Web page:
A Wicked Scoff...Recipes and Food with Newfoundland and New England Influences.

This blog is dedicated to bring recipes, photographs, anecdotes, reviews and other insights on everything food related. As the name suggests, "A Wicked Scoff" will have a regional flare, a fusion if you will, of both Newfoundland and New England perspectives of the culinary world around me. Thanks for visiting and please come back often as updates will be frequent. Oh yeah, I also like tasting and cooking with regional beers. Expect a beer of the month, often paired with recipes.

Friday, June 25, 2010

Broiled Salmon Fillet with lemon and dill

I really can't eat enough seafood, especially when it's super fresh! One of my favorite things to eat is Atlantic salmon. Here is a quick, super simple way to prepare whole salmon fillets, a recipe that works just as well with smaller fillet portions or steaks, or pretty much any seafood for that matter.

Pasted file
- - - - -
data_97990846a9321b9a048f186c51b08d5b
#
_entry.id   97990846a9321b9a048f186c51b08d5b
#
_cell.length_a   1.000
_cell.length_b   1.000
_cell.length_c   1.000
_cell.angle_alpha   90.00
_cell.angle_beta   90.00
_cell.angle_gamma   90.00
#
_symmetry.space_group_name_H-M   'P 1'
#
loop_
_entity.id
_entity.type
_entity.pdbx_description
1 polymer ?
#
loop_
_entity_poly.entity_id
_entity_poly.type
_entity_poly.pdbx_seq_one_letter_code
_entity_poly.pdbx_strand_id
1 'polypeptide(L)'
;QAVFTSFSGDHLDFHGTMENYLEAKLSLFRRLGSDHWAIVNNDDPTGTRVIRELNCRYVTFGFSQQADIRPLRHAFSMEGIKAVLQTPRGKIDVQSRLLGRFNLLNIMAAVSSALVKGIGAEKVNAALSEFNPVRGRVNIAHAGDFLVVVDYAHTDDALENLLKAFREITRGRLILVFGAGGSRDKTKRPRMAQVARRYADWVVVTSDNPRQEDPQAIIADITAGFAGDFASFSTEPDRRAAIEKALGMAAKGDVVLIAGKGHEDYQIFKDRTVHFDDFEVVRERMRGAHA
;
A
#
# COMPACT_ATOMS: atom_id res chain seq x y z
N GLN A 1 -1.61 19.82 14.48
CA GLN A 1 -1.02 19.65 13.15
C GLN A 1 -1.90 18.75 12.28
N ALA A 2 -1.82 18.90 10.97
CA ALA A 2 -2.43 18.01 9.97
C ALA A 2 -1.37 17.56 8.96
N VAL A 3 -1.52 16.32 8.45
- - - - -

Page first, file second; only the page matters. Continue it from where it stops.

Simple seasoning of kosher salt and fresh cracked black pepper, a drizzle of olive oil and some fresh herbs from the garden such as dill or chives, and a good squeeze of fresh lemon once cooked, is all you need to be a master salmon chef. The key is not to overcook it. While salmon is pretty forgiving when it does come to being overcook, because of its fat content (healthy Omega-3 fats), it is exceptionally good when cooked just to the point of doneness.Many people actually prefer a touch of rawness in the center.When I cook my salmon, either by grill, broiler or frying, my goal is to cook it just to the point where the rawness in the center is down to a sliver or has just disappeared. Whatever method, I make sure the heat source is pretty hot. Depending on the thickness, I typically cook it about 4 minutes on side A and 3 minutes or less on side B, starting skin side down. I also love to get the skin crispy as it is quite tasty. Then I let it rest for a couple of minutes and when it hits the plate it is super juicy!

Monday, June 7, 2010

Say hello to my little frineds! SLIDERS

Invented by the American hamburger fast food chain White Castle, and now a restaurant phenomenon everywhere, sliders are quite simply mini-burgers. Smaller buns, smaller patty, smaller amount of toppings equaling huge flavor and huge fun.